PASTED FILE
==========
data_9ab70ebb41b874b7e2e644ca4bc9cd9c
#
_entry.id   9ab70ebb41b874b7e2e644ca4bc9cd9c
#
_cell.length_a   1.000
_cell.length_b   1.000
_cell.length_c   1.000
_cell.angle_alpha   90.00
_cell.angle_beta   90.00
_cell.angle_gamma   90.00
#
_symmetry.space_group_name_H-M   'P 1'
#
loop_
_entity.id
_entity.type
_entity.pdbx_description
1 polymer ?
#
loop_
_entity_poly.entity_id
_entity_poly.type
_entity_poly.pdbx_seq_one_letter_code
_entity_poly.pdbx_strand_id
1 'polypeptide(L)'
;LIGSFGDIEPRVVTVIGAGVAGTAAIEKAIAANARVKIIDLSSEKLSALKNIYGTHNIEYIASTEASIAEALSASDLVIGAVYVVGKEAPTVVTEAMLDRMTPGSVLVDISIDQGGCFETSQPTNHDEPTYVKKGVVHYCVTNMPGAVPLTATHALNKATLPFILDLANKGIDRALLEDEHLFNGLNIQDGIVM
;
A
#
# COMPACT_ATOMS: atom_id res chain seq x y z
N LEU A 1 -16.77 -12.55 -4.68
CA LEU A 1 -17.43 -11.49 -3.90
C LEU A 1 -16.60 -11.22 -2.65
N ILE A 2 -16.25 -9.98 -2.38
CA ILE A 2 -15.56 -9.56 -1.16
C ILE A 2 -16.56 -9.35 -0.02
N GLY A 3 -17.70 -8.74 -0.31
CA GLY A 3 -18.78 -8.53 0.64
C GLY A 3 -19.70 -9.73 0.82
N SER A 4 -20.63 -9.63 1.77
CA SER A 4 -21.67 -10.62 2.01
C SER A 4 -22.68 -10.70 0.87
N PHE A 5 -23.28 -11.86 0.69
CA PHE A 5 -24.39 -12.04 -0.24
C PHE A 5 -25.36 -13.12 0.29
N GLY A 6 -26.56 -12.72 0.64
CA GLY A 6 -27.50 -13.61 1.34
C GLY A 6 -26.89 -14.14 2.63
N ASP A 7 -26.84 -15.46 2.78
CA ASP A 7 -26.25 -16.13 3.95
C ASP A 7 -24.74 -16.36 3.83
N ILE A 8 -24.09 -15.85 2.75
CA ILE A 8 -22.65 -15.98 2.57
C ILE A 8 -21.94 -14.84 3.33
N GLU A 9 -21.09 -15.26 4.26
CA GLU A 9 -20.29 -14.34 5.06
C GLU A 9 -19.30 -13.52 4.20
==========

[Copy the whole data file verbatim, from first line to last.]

data_9ab70ebb41b874b7e2e644ca4bc9cd9c
#
_entry.id   9ab70ebb41b874b7e2e644ca4bc9cd9c
#
_cell.length_a   1.000
_cell.length_b   1.000
_cell.length_c   1.000
_cell.angle_alpha   90.00
_cell.angle_beta   90.00
_cell.angle_gamma   90.00
#
_symmetry.space_group_name_H-M   'P 1'
#
loop_
_entity.id
_entity.type
_entity.pdbx_description
1 polymer ?
#
loop_
_entity_poly.entity_id
_entity_poly.type
_entity_poly.pdbx_seq_one_letter_code
_entity_poly.pdbx_strand_id
1 'polypeptide(L)'
;LIGSFGDIEPRVVTVIGAGVAGTAAIEKAIAANARVKIIDLSSEKLSALKNIYGTHNIEYIASTEASIAEALSASDLVIGAVYVVGKEAPTVVTEAMLDRMTPGSVLVDISIDQGGCFETSQPTNHDEPTYVKKGVVHYCVTNMPGAVPLTATHALNKATLPFILDLANKGIDRALLEDEHLFNGLNIQDGIVM
;
A
#
# COMPACT_ATOMS: atom_id res chain seq x y z
N LEU A 1 -16.77 -12.55 -4.68
CA LEU A 1 -17.43 -11.49 -3.90
C LEU A 1 -16.60 -11.22 -2.65
N ILE A 2 -16.25 -9.98 -2.38
CA ILE A 2 -15.56 -9.56 -1.16
C ILE A 2 -16.56 -9.35 -0.02
N GLY A 3 -17.70 -8.74 -0.31
CA GLY A 3 -18.78 -8.53 0.64
C GLY A 3 -19.70 -9.73 0.82
N SER A 4 -20.63 -9.63 1.77
CA SER A 4 -21.67 -10.62 2.01
C SER A 4 -22.68 -10.70 0.87
N PHE A 5 -23.28 -11.86 0.69
CA PHE A 5 -24.39 -12.04 -0.24
C PHE A 5 -25.36 -13.12 0.29
N GLY A 6 -26.56 -12.72 0.64
CA GLY A 6 -27.50 -13.61 1.34
C GLY A 6 -26.89 -14.14 2.63
N ASP A 7 -26.84 -15.46 2.78
CA ASP A 7 -26.25 -16.13 3.95
C ASP A 7 -24.74 -16.36 3.83
N ILE A 8 -24.09 -15.85 2.75
CA ILE A 8 -22.65 -15.98 2.57
C ILE A 8 -21.94 -14.84 3.33
N GLU A 9 -21.09 -15.26 4.26
CA GLU A 9 -20.29 -14.34 5.06
C GLU A 9 -19.30 -13.52 4.20